Opt for a pair of good-fitting sandals with the heels covered to reduce your chances of getting cracked heels. If your feet are prone to getting dry and cracked, follow these tips. It’s best to do this in the evening. First, soak your feet in warm water for 15 minutes, then remove the dead skin with the help of a pumice stone. When you’re done, apply plenty of thick foot cream and put on a pair of clean socks.
Repeat this a few nights in a row, and moisturize your feet regularly to prevent any new flareups. After a few days, you’ll notice that the skin \becoming softer and the cracks going away. Keep in mind that this doesn’t work if your feet are cracked to the point of bleeding. If that is the case, it’s important to see a doctor, as these deep fissures can become infected.
5. Puffy eyes
Anyone suffering from seasonal allergies will know that spring and summertime means waking up with itchy and puffy eyes every morning. When we’re exposed to an allergen, specialized cells in the eyes release histamine in response. Unfortunately, the histamine also makes the eyes red, irritated, and swollen. While having puffy eyes isn’t the end of the world, it’s certainly unpleasant when everyone around you is pointing out that you look tired.
The obvious solution is taking antihistamines, which are present in any over-the-counter allergy medication. But timing is also important. If you wake up with puffy eyes, it’s better to take antihistamines before bed. To combat the puffiness, you can keep a cold spoon in the fridge and press it against the skin or use an eye cream that contains caffeine.
Both the cold and caffeine constrict the blood vessels and will help reduce the swelling. You can also try freezing used tea bags that are both cold and rich in caffeine, and use them as cooling eye compresses in the morning.
6. The hot weather ruins your makeup
It can be super annoying when your mascara starts running and your foundation or concealer starts bunching up or looking oily a mere hour after you apply it. The obvious solution for summer makeup is just wearing less or no makeup when it’s super hot outside and your face is sweating more. But let’s be honest, it’s not a realistic solution for those who are used to wearing makeup regularly.
To make your makeup look good in hot and humid weather, opt for waterproof mascara and eyeliner formulations. When your face gets a bit too shiny, use blotting papers or just an ordinary paper napkin to absorb the oils on the skin, and you’re golden.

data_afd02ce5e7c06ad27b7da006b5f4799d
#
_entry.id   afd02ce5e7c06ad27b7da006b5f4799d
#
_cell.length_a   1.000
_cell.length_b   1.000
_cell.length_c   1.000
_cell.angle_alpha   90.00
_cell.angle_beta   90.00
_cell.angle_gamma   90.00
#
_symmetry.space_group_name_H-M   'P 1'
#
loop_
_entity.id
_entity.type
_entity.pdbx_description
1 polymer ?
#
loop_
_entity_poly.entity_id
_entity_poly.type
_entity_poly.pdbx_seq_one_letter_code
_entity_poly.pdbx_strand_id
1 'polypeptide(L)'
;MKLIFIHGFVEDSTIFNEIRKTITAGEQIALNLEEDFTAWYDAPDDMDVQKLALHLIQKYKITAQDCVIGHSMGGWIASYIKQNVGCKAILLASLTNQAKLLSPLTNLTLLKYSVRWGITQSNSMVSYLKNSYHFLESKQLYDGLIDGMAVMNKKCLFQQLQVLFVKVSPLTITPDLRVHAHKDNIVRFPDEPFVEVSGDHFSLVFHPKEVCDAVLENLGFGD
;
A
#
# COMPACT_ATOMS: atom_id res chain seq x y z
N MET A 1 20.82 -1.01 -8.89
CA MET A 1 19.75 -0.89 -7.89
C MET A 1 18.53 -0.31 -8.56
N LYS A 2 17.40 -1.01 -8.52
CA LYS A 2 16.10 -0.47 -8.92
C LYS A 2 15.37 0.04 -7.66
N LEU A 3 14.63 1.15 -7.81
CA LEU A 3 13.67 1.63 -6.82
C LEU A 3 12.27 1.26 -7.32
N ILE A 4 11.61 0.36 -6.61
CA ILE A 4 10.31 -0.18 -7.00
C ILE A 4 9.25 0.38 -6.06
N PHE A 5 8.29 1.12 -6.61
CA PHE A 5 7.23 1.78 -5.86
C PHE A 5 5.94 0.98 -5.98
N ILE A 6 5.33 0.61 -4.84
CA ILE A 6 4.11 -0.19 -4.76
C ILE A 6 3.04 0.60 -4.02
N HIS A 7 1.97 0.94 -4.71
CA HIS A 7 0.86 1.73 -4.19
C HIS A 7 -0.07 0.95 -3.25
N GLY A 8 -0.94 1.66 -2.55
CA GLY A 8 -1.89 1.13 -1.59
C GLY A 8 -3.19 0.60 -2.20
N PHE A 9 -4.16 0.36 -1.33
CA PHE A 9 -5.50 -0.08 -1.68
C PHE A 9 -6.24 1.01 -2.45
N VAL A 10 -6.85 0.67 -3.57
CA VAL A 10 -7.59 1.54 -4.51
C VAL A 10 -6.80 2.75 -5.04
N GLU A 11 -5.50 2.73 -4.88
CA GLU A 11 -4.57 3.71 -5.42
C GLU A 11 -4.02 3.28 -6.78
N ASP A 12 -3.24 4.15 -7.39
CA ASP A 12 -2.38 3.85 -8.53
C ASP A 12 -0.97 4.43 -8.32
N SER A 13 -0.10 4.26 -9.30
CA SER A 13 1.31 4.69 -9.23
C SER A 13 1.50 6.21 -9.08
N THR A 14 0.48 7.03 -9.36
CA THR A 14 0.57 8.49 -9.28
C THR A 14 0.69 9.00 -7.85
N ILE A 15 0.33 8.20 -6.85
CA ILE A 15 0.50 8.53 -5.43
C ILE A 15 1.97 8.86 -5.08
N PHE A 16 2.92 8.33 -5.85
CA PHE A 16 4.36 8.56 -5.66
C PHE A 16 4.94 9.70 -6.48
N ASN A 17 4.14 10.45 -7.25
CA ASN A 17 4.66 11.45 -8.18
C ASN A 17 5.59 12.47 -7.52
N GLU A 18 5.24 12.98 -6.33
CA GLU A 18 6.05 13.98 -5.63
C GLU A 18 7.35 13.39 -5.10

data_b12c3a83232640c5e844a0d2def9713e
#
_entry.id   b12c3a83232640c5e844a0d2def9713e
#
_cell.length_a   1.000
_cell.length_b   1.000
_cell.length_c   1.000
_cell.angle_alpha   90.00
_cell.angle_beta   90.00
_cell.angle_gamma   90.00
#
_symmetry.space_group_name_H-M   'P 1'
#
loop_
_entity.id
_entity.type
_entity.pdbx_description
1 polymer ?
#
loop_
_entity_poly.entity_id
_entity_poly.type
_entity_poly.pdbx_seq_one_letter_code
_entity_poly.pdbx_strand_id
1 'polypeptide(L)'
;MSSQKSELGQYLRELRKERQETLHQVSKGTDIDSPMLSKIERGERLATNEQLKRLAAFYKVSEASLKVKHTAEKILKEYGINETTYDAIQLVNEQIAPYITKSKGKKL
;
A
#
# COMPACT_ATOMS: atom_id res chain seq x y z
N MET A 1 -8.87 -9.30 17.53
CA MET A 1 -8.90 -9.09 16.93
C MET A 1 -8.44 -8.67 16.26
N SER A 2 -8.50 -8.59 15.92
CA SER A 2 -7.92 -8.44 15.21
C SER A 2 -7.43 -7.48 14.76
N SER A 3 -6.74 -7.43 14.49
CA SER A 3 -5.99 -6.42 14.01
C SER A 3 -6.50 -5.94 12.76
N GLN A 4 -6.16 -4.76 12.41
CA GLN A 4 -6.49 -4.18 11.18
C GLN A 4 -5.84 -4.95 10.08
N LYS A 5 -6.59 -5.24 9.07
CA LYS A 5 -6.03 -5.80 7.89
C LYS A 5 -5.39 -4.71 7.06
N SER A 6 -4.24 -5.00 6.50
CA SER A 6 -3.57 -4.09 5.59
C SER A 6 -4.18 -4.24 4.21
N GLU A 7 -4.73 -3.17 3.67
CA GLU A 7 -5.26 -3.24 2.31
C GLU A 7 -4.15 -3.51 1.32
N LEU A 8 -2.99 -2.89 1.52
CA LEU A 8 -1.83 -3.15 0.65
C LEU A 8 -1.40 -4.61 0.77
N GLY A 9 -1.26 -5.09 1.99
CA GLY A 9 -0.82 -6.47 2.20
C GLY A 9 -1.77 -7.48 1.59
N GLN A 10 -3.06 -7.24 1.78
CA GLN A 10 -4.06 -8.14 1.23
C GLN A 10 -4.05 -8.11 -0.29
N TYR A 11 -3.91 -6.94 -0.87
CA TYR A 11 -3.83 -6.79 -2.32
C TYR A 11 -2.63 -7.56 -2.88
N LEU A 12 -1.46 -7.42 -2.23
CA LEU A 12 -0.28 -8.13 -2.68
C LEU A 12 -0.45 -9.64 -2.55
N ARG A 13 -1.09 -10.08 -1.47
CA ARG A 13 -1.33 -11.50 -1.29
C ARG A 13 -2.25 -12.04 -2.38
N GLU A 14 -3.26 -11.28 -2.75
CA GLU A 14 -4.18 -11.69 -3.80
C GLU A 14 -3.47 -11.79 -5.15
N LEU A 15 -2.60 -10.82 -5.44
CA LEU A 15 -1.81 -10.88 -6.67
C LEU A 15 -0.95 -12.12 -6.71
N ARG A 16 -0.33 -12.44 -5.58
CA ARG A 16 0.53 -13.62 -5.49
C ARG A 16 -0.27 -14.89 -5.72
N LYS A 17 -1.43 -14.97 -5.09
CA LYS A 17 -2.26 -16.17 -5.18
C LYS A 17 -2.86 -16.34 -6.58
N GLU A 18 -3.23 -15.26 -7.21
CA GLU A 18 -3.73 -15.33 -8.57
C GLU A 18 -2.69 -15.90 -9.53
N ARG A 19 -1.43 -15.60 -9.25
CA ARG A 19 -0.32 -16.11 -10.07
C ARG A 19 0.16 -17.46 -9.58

7. Acne is more common in the summer
Acne is caused by microbes that live on the skin. These microbes feed on the oils on our skin, and since the skin tends to produce more of those in the summer, you’re also more likely to experience acne, be it on the face or on the body. Sweating and touching your face when you’re outdoors can also contribute to acne.
To prevent breakouts from occurring make sure to wash hats, headbands, and sweaty clothes after every use. When your skin gets sweaty, blot the sweat away with a towel instead of wiping, as the wiping motions can mechanically irritate the skin. To heal acne on the face or body, use a body wash or face cleanser that contains salicylic acid or another type of acid that will gently exfoliate the skin and unclog the pores before they have the chance of becoming inflamed.
Even if you’re very diligent with your sunscreen use, sunburns do happen when you’re not careful or tend to miss a hard-to-reach spot. When this does occur, you should treat the symptoms by keeping the affected area moisturized. You can also apply a hydrocortisone cream if the area is really inflamed or itchy. We cover a lot more information on treating a sunburn in our article - The Do’s and Don’ts of Healing a Sunburn
When you're outdoors, make sure to apply sunscreen on all areas that are not covered by clothing or shoes, including the tops of the feet and the ears. It's also very important to reapply the sunscreen every 2 hours, as sweat and water can break down even waterproof sunscreen over time.
9. Insect Bites
Unfortunately, buzzing insects can easily ruin any outdoor activity in the summer, which is why it's really important to wear insect repellant sprays, it doesn't matter if you're taking a long walk in nature or just having an outdoor barbecue. But what should you do if you get an insect bite? The first and most important thing is to identify the bite, as some bites, such as spider bites and tick bites are definitely more dangerous than others.
The severity of your symptoms will depend on your body too. Your reaction to a mosquito bite or a bee bite may be different from another person's, blame our old friend histamine. This chemical is released in response to any bite, but different people are sensitive to different insect bites. As a result, you may be experiencing little or a lot of itching and swelling.
To ease the symptoms, you can take an OTC allergy medication or a hydrocortisone cream for a few days, but make sure to monitor the bite and see a doctor if you experience severe allergic symptoms, such as difficulty breathing, or if the site of the insect bite appears worse over time.
Share these useful tips and tricks with family and friends!